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Resources for nursing students

Levels of Evidence

Levels of evidence are assigned to studies based on the methodological quality of their design, validity, and applicability to patient care. These decisions gives the "grade (or strength) of recommendation.

Johns Hopkins Nursing EBP: Levels of Evidence

Level I
Experimental study, randomized controlled trial (RCT)
Systematic review of RCTs, with or without meta-analysis

Level II
Quasi-experimental Study
Systematic review of a combination of RCTs and quasi-experimental, or quasi-experimental studies only, with or without meta-analysis Levels of evidence (sometimes called hierarchy of evidence) are assigned to studies based on the methodological quality of their design, validity, and applicability to patient care. These decisions gives the "grade (or strength) of recommendation".

Level III
Non-experimental study
Systematic review of a combination of RCTs, quasi-experimental and non-experimental, or non-experimental studies only, with or without meta-analysis.
Qualitative study or systematic review, with or without meta-analysis

Level IV
Opinion of respected authorities and/or nationally recognized expert committees/consensus panels based on scientific evidence.
         - Clinical practice guidelines
         - Consensus panels

Level V
Based on experiential and non-research evidence.
      - Literature reviews
      - Quality improvement, program or financial evaluation
      - Case reports
      - Opinion of nationally recognized expert(s) based on experiential evidence

Greenhalgh, Trisha.  How to Read a Paper: the Basics of Evidence Based Medicine.  London: BMJ, 2000.

From Johns Hopkins nursing evidence-based practice : Models and Guidelines
Dang, D., & Dearholt, S.L. (2018). Johns Hopkins nursing evidence-based practice : Model & guidelines (3rd ed). Sigma Theta Tau International.

Types of Resources

EBM Pyramid

  • Meta-Analysis  A systematic review that uses quantitative methods to summarize the results.
  • Systematic Review    An article in which the authors have systematically searched for, appraised, and summarized all of the medical literature for a specific topic.
  • Critically Appraised Topic     Authors of critically-appraised topics evaluate and synthesize multiple research studies.
  • Critically Appraised Articles  Authors of critically-appraised individual articles evaluate and synopsize individual research studies.
  • Randomized Controlled Trials  RCT's include a randomized group of patients in an experimental group and a control group. These groups are followed up for the variables/outcomes of interest.
  • Cohort Study  Identifies two groups (cohorts) of patients, one which did receive the exposure of interest, and one which did not, and following these cohorts forward for the outcome of interest.
  • Case-Control Study  Involves identifying patients who have the outcome of interest (cases) and control patients without the same outcome, and looking to see if they had the exposure of interest.
  • Background Information / Expert Opinion   Handbooks, encyclopedias, and textbooks often provide a good foundation or introduction and often include generalized information about a condition.  While background information presents a convenient summary, often it takes about three years for this type of literature to be published.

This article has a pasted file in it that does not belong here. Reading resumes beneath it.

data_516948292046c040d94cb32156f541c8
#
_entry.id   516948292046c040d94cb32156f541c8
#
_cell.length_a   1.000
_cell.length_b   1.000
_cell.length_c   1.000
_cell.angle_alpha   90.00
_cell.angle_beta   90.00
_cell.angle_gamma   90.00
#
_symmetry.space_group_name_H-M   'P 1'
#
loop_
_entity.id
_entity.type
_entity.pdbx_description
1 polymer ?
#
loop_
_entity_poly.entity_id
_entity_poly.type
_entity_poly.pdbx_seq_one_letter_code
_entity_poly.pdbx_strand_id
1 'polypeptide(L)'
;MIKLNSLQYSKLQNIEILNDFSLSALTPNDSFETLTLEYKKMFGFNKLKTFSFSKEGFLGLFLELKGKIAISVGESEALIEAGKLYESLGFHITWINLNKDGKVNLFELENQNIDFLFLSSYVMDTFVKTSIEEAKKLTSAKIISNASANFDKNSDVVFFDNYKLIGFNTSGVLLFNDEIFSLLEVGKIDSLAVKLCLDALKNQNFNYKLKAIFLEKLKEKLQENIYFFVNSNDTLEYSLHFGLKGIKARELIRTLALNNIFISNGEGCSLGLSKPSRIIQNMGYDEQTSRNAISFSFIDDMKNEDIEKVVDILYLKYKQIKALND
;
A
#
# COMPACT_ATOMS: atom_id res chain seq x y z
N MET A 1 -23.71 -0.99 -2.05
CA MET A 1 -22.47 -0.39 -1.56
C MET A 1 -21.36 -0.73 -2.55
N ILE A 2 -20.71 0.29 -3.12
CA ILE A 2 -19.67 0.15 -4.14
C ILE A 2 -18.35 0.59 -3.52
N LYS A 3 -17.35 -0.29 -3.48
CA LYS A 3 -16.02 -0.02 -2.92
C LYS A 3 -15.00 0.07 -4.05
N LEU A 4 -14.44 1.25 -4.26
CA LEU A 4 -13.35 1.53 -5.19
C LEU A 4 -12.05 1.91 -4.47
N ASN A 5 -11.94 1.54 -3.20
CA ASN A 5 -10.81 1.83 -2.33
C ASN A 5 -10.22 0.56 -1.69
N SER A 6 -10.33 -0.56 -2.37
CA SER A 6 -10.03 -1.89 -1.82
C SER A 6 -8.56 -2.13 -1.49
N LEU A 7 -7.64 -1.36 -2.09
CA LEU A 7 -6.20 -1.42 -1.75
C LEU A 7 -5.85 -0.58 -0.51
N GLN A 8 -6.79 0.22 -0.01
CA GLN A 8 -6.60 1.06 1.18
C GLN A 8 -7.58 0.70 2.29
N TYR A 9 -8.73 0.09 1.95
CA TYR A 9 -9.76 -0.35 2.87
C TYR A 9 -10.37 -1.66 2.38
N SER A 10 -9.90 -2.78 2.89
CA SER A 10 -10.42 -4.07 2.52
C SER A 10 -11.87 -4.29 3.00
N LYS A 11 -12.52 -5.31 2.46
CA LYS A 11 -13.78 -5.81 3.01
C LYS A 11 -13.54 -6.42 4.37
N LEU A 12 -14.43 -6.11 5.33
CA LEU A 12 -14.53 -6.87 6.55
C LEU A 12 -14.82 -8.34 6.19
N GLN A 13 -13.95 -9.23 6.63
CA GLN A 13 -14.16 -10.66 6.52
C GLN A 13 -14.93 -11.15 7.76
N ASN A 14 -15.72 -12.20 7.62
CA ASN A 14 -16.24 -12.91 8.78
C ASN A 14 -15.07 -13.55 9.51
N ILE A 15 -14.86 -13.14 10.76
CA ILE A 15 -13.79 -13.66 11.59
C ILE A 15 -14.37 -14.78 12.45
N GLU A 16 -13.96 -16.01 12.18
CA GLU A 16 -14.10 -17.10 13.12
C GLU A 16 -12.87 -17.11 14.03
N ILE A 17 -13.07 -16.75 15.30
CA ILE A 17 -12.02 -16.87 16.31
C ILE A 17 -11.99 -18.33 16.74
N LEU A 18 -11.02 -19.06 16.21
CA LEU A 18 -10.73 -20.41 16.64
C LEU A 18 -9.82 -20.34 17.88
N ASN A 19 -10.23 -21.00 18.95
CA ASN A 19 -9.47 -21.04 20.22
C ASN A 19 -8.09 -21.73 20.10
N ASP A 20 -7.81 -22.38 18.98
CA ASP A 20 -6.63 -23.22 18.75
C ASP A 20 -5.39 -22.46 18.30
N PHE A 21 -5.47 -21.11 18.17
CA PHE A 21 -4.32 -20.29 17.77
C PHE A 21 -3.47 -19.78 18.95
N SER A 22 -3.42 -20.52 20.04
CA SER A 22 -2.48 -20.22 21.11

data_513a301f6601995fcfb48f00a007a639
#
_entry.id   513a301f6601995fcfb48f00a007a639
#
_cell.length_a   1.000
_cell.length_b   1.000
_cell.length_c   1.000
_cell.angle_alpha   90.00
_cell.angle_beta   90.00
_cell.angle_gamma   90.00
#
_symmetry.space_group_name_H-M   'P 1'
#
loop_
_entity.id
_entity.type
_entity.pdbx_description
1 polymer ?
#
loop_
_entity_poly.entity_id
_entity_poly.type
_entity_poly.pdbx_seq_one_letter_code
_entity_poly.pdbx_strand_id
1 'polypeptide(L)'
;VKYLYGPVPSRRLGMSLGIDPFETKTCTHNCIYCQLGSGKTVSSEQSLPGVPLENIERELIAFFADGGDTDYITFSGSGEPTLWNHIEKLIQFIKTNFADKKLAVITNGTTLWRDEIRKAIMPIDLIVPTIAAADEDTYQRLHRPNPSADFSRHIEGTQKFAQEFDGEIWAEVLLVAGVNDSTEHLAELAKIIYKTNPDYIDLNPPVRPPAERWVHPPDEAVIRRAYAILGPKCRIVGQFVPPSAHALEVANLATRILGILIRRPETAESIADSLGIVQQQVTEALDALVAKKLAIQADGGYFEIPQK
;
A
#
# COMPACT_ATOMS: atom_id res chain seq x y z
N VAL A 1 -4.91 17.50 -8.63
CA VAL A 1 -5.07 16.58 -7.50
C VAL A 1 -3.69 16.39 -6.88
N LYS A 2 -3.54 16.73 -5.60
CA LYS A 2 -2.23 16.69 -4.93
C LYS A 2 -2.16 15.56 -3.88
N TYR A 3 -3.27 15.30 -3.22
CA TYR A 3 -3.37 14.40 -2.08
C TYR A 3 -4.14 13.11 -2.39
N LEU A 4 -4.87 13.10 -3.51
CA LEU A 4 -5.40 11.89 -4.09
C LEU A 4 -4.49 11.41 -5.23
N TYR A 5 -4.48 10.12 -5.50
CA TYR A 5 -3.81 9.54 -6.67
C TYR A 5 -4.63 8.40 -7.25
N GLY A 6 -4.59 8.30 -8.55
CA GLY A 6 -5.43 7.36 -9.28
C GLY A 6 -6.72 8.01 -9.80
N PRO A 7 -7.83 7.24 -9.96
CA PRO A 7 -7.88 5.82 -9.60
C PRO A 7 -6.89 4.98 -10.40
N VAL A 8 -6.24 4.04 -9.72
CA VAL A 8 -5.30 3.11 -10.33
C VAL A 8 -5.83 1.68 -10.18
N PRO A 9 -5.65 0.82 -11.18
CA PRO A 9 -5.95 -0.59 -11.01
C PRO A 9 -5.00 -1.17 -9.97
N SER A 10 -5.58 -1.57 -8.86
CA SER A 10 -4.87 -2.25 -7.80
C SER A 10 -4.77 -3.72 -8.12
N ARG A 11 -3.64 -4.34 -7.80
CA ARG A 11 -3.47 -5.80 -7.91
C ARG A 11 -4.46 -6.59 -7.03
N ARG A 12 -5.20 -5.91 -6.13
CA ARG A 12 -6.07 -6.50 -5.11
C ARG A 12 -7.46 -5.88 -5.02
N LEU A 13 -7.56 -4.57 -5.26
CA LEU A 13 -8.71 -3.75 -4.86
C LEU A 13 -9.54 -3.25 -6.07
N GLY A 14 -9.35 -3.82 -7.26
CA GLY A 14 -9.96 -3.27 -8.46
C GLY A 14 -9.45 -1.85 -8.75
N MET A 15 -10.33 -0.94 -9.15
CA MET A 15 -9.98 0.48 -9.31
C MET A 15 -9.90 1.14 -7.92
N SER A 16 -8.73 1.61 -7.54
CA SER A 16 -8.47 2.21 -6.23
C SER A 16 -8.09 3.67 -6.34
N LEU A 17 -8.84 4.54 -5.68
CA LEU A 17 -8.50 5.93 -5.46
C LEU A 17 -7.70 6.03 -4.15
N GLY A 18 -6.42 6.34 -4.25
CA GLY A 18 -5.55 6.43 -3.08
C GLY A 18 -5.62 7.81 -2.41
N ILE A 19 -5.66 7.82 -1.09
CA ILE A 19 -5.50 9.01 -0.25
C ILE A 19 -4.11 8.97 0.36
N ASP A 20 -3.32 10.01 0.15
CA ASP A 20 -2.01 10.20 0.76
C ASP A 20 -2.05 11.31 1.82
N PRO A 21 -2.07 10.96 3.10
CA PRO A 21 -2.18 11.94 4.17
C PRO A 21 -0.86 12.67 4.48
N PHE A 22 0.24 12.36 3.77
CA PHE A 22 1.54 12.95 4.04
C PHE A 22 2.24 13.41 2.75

• Animal Research / Lab Studies  Information begins at the bottom of the pyramid: this is where ideas and laboratory research takes place. Ideas turn into therapies and diagnostic tools, which then are tested with lab models and

Greenhalgh, Trisha.  How to Read a Paper: the Basics of Evidence Based Medicine.  London: BMJ, 2000.

Study Types/Designs

Case Report - a write up of the case of an individual patient; a clinical presentation.  Often the first report of a new disease or disease trend.

Case Series - a write up of the cases of several patients all undergoing similar treatment.

Case-Control Study -  a comparison of study subjects with a particular disease/risk factor (cases) to those without (controls).  These have also been called retrospective studies.  A good design for rare diseases but easy to get poor data.

Clinical Trial - an experimental study in which subjects receive an intervention.  Preferably subjects are assigned to either treatment or no treatment/placebo (see Controlled Clinical Trial).  Some trials compare multiple treatments, e.g. the subjects could be assigned to: Treatment A, Treatment B, No treatment/placebo.  The different groups are called arms.   This is the best study design for testing effect of interventions.

Cohort Study -  a group of subjects followed through time.  Cohort studies can be used to track effect of an exposure, e.g. all subjects had been exposed to lead in their housing, or they can track a cohort not exposed.  They have also been called prospective studies.  This is a strong design for determining risk and incidence. 

Controlled Clinical Trial - a Clinical Trial where there is a control group receiving a comparison treatment or no treatment/placebo.

Cross Sectional Study - a descriptive study that documents the number of people with a particular disease or risk factor.

Randomized Controlled Trial - Same as Controlled Clinical Trial, with the added benefit of the subjects being randomly assigned to treatment/no treatment arms.  This avoids selection bias as all subjects have an equal chance of being assigned to any one of the treatment/no treatment arms.  Random assignment can be accomplished using machine generated random number tables.  Assigning subjects using methods such as coin tosses or assigning even-odd numbers is considered pseudo-randomization.